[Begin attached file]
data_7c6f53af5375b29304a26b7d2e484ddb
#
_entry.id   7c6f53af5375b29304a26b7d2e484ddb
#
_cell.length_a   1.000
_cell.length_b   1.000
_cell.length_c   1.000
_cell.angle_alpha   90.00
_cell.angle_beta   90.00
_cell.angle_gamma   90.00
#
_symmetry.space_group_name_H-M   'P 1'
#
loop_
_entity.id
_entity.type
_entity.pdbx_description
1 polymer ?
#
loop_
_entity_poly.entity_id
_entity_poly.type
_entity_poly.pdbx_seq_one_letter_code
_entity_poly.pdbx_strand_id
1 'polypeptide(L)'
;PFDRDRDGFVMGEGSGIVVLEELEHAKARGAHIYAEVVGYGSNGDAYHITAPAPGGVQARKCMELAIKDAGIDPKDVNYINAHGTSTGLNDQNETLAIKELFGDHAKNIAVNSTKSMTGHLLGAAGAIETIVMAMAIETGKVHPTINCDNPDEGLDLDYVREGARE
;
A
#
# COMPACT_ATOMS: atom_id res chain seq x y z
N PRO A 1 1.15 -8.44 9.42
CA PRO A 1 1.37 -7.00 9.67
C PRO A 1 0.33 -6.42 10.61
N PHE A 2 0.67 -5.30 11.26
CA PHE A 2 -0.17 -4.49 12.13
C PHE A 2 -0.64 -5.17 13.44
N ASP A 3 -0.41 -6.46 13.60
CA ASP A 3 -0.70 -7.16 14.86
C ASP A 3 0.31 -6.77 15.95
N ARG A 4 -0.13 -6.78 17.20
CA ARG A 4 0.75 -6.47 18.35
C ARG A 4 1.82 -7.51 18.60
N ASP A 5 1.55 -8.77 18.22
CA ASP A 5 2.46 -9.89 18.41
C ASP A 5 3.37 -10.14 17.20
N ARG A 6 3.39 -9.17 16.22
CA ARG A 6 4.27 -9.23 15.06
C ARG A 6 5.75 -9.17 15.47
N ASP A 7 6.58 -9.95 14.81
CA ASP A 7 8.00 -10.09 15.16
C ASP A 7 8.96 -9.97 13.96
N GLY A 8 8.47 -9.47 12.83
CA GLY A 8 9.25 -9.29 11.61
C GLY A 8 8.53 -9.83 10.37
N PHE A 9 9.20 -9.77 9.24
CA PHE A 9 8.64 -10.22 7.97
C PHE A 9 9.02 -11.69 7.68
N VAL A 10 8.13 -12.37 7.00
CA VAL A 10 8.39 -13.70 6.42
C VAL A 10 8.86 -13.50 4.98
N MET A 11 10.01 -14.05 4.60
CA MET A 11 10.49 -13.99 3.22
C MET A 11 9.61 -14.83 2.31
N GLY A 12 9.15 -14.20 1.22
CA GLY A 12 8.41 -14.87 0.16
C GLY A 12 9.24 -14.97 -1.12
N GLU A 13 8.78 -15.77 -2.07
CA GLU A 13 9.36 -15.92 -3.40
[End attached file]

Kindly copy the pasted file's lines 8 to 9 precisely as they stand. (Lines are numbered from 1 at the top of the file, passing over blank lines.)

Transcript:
_cell.angle_alpha   90.00
_cell.angle_beta   90.00